Look Who’s Going Solar in California
Introduction: Vote Solar’s Annie Carmichael recently sat down with Stan Greschner, Director of the Single-family Affordable Solar Homes Program (SASH) at GRID Alternatives. We learned some surprising facts about who’s going solar in California.
Annie Carmichael, VS: Can you tell us about GRID Alternatives and California’s SASH Program?
Stan Greschner: GRID Alternatives is a non-profit solar installer that exclusively serves low-income families. We currently have seven offices throughout California and are planning to expand to Colorado later this year. GRID uses a volunteer-based installation model that brings together job trainees, community volunteers, and corporate sponsors to support solar adoption in their communities.
In addition to installing solar systems, GRID Alternatives also serves as the statewide Program Administrator for the California Solar Initiative’s Single-family Affordable Solar Homes, or SASH, Program. The scope and scale of the SASH Program truly makes it a “first-in-the-nation” solar program for lower-income families. Launched in 2009, SASH is a rebate program uniquely designed to allow lower-income families to go solar while also supporting broader CSI objectives like energy efficiency, workforce development, and creating a transformative solar market.
Annie Carmichael, VS: How many low-income families have gone solar through SASH?
Stan Greschner: Through March 2012, SASH has received over 2,000 applications form home owners and businesses, which represents 6MW(AC) of generating capacity. The interest from lower-income families to go solar and taking control of their electricity bills continues to explode year after year. In 2009 when SASH began, we received 120 applications; just two years later in 2011, that number was 1140 applications, an order of magnitude larger. No doubt, the upward trajectory will continue in 2012.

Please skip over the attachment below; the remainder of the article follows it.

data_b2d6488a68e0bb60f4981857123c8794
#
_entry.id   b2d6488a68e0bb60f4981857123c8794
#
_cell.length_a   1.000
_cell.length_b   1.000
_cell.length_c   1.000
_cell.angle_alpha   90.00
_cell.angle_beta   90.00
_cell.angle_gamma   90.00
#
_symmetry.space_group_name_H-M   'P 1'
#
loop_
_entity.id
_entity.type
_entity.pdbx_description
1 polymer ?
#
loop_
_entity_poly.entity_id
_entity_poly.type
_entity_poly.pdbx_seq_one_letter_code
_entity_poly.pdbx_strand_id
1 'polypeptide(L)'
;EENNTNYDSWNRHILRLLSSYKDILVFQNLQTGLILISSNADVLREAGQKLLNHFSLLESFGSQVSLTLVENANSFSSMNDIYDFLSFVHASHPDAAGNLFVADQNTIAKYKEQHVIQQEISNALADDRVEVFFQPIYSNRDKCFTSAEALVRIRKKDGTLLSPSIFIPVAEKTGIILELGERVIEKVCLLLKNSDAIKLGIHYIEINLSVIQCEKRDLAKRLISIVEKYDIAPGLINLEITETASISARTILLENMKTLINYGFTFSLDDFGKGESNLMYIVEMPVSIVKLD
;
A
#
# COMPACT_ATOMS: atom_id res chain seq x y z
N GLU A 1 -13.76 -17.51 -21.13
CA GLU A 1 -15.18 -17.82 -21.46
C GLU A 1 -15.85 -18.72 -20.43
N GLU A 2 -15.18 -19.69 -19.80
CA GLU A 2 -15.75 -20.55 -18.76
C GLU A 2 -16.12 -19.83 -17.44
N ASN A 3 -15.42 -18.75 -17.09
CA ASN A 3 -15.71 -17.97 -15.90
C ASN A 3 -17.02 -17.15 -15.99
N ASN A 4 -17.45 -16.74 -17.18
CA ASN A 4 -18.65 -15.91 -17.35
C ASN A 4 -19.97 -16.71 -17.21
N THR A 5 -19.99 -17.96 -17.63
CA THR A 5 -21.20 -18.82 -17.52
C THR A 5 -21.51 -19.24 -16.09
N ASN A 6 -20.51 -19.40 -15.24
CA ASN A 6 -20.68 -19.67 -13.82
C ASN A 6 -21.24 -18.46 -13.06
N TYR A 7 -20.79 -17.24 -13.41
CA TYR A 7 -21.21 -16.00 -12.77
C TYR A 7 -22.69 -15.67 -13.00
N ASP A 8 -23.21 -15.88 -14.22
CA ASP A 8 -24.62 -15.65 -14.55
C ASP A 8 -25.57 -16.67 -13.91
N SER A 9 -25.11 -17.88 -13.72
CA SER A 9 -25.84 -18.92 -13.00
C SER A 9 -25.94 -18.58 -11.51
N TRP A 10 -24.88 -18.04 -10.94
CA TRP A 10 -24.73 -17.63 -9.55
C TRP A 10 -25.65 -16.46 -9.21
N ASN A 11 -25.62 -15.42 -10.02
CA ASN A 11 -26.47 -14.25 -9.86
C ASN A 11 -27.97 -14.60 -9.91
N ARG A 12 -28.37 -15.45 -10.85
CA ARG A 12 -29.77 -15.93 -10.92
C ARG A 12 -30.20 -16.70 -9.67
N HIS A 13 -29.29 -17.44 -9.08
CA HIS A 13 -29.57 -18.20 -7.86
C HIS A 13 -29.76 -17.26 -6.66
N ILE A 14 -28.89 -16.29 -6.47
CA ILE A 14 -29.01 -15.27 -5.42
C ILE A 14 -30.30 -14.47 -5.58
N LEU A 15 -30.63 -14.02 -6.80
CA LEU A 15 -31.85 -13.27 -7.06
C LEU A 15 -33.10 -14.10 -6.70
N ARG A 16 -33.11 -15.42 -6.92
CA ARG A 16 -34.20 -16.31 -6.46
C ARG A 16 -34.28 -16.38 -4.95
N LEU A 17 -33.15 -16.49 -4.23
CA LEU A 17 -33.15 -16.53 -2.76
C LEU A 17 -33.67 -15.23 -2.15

Annie Carmichael, VS: Workforce development seems central to GRID’s installation model. Can you tell us how GRID supports local job training efforts?
Stan Greschner: As I mentioned, GRID uses a volunteer-based installation model that gets job trainees and volunteers up on the roof to learn about solar installation. GRID partners with job training programs throughout the state and provides their students with opportunities to gain the required hands-on experience needed to further their careers in solar. These volunteers work and learn under the direct supervision of GRID’s professional installers.
In addition to providing training to people seeking careers in solar, other community members volunteer with GRID to learn about solar technology in a very unique, direct, and tangible way. We have trained over 8,700 community volunteers and job trainees. They gain valuable skills and experience that they can bring back to their homes, businesses and communities, and help build broad-based, grassroots leadership and support for renewable energy. I believe these folks represent tomorrow’s solar adopters, advocates, and workforce.
Annie Carmichael, VS: There’s still a commonly held belief that only wealthy Californians can go solar. What’s your perspective?
Stan Greschner: This is an unfortunate stereotype and general misperception about “today’s” solar adopter…and every time I’ve heard this claim, it has never been supported by any data. GRID Alternatives has thousands of examples where this is NOT the case and I hear from and see other installers throughout California serving a wide-range of customers. Think about it, the solar industry has been expanding year after year and today California has over 2,200 installer companies. We’re not all chasing each other’s taillights through Malibu or Beverly Hills. If that were the case the solar industry would not be expanding at rate that it is. These 2,200 solar companies are putting people to work in their own communities; right in the very neighborhoods they serve.